As is the world of Tax, change is unavoidable.

Rates, Bands, Percentages to name a few are a constant merry go round and can leave many with their head in a spin.

HMRC never sits still and one recent change has left clients with a few unanswered questions.

As at the time of posting we are currently in full swing of the new finance interest relief for residential landlords. This has dramatically adjusted the way in which mortgage interest, loan interest and overdraft interest expense can be relieved.

Over a period of 4 years the offset of finance interest against rental income will be abolished, but its not all doom and gloom as this interest can reclaimed as a 20% tax credit.


Tax YearAllowable Deduction from IncomeAmount for 20% Tax Credit
2017 – 201875%25%
2018 – 201950%50%
2019 – 202025%75%
2020 Onwards0%100%


‘So what’s the difference?’ many have asked.

For some this change will have no effect on their personal tax bill which is great but for the rest this will certainly lead to an increase. There are two ways in which this new change will affect individuals.

  • Previously the taxable income declared on the tax return was the total income less any allowable expenses including mortgage interest. Now however with the re-allocation of finance interest an individual’s taxable income will increase which may potentially push their income into the next tax bracket. Or may possibly affect child benefit payments should it cause taxable income to exceed the £50,000 threshold.


  • The second more obvious disadvantage is the loss of higher tax deduction. A higher rate tax payer would previously receive a 40% tax saving on all allowable deductions against their income by effectively reducing the taxable income on which they pay 40% tax on. Now they will only receive a 20% saving.


It is important to note that individuals that remain a basic rate tax payer will see no change in their liability as the tax credit amounts to their usual rate of tax.

Also, a company will continue to be able to claim as usual. Individuals should be wary of forming a company and seek further advice before proceeding as the change of ownership may be liable to Stamp Duty Land Tax as well as other personal tax complications and additional admin burden which may not warrant the saving.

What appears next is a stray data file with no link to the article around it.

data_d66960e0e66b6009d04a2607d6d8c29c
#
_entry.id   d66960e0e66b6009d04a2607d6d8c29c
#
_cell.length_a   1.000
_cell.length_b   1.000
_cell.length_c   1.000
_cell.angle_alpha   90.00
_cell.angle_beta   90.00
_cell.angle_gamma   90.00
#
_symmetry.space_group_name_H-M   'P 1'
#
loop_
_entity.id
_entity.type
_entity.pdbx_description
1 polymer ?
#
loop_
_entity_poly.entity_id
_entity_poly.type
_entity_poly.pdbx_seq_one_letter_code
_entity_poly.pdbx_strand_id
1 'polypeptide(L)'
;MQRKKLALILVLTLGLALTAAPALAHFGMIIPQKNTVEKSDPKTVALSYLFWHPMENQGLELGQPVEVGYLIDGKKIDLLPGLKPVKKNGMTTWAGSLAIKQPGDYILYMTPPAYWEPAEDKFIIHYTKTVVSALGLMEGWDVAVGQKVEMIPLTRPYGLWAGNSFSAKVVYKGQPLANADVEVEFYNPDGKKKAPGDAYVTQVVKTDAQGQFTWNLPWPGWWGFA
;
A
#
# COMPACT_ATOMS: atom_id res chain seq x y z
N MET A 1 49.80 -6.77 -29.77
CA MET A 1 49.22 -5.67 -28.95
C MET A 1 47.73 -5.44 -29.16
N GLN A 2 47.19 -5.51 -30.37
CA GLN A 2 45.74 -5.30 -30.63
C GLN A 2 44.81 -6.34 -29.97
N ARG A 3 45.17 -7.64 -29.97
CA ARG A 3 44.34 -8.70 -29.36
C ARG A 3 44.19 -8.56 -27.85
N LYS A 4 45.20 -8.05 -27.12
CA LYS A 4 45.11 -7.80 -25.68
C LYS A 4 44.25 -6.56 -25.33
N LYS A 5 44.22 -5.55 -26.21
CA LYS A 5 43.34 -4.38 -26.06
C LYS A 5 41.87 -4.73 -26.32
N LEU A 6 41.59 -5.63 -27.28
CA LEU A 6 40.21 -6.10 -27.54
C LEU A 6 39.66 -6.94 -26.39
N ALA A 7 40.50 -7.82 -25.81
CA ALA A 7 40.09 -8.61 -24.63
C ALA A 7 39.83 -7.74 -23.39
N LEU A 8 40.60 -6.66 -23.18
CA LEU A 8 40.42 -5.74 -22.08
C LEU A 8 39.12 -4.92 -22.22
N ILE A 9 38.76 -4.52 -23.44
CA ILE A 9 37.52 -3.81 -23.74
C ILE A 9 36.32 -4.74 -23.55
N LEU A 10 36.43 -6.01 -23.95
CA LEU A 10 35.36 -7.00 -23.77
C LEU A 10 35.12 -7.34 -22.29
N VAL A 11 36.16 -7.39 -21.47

Please find below a little example to demonstrate the new rules as a comparison to the old rules.


John Smith has a rental property in which he has regularly earned £12,000 a year and paid mortgage interest annually of £1,200. He has no other expenses.

John is also a Health and Safety Officer earning £40,000 a year.


Old RulesNew Rules (2020)
Self – Employed Income40,00040,000
Rental Income10,80012,000
Total Income50,80052,000
Personal Allowance(11,500)(11,500)
Taxable Income39,30040,500
Tax Payable 20%69006900
Tax Payable 40%19202400
Total Tax Liability88209300
Finance Cost Tax Credit(240)
Total Tax Payable88209060


As is demonstrated using the same figures under different rules has caused an increase in the total tax payable.

Further information can be found at:

Get in touch if you require any further information.

This blog is for information purposes only and D.H. Tuck & Co Limited cannot be liable for any decisions made based on the information published. Processes were correct as at the time of posting. Always seek professional advice when dealing with tax affairs.